GLP-1 Treatment for Opioid Addiction: Results and Challenges


In a notable development, Scott Bunce, a clinical psychologist and key investigator in the trial at Penn State, highlighted that patients receiving both liraglutide and buprenorphine reported lower gastrointestinal distress and dropout rates compared to those solely on liraglutide. This suggests a promising combined approach to mitigate adverse effects. Additionally, the significant reduction in cravings even at the lowest liraglutide dose hints at the potential for managing side effects with lower dosages, warranting further investigation.


The research was carried out at the Caron Treatment Center in Wernersville, PA, and was financially supported by the National Institute on Drug Abuse, a philanthropic family, and Novo Nordisk, the pharmaceutical firm that markets liraglutide under the brand names Victoza and Saxenda. All study participants were residents undergoing medication-assisted withdrawal. Around 80% of the participants were Caucasian males. Additionally, each participant received four daily notifications on their smartphones to track self-reported cravings.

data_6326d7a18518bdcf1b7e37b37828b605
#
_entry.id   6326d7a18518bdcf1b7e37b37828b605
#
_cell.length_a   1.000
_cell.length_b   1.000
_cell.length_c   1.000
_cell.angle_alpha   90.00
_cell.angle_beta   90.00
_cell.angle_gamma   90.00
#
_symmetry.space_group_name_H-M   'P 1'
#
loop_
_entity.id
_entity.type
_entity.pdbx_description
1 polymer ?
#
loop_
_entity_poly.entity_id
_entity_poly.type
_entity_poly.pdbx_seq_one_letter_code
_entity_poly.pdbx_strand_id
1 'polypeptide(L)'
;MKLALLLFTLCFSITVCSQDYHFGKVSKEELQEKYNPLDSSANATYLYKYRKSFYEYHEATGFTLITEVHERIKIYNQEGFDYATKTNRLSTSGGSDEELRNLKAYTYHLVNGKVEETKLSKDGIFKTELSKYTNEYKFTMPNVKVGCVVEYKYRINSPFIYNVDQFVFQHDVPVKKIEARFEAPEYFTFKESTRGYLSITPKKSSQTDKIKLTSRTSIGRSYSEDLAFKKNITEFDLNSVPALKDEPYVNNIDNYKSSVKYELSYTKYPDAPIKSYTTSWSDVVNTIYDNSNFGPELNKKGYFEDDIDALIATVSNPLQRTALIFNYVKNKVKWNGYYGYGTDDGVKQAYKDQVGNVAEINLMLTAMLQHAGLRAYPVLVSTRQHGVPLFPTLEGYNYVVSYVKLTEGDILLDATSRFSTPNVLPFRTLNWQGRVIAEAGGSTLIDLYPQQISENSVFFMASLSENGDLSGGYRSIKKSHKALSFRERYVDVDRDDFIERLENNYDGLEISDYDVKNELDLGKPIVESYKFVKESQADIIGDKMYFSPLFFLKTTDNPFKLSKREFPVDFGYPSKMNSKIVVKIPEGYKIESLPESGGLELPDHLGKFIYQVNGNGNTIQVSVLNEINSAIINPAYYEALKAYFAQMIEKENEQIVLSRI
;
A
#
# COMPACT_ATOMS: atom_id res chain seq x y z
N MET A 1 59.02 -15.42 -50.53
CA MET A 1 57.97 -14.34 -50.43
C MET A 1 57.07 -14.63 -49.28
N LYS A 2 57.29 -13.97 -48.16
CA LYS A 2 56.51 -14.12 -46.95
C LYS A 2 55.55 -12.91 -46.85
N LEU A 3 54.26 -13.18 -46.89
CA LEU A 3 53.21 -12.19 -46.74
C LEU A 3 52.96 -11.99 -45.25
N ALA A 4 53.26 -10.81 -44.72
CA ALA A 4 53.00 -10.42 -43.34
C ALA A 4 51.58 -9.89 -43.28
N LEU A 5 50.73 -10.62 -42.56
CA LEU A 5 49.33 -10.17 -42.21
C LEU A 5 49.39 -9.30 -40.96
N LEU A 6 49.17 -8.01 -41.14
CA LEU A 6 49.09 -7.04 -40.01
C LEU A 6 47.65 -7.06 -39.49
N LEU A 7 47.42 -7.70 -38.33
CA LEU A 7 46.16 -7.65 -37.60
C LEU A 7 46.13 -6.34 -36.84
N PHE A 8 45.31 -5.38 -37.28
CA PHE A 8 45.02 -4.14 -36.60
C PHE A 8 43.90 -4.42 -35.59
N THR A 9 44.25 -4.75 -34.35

This clinical trial signifies the culmination of extensive research spanning seven years within Grigson's laboratory, showcasing the effectiveness of GLP-1s in addressing three pivotal pathways contributing to relapse: environmental triggers, stress, and the drug itself. Despite the FDA's endorsement of three medications for treating opioid addiction, recent data reveals that merely 20% of patients were prescribed these medications in 2021.


These drugs are facing challenges in widespread adoption due to their low uptake rates and significant relapse rates, especially among patients with a history of fentanyl use. Furthermore, drugs like buprenorphine and methadone are often stigmatized for being perceived as substituting one opioid for another. Grigson and Bunce suggest that GLP-1s could offer a promising alternative or adjunct to existing treatments for opioid addiction.


Navigating GLP-1 Treatment Research: Considerations and Future Directions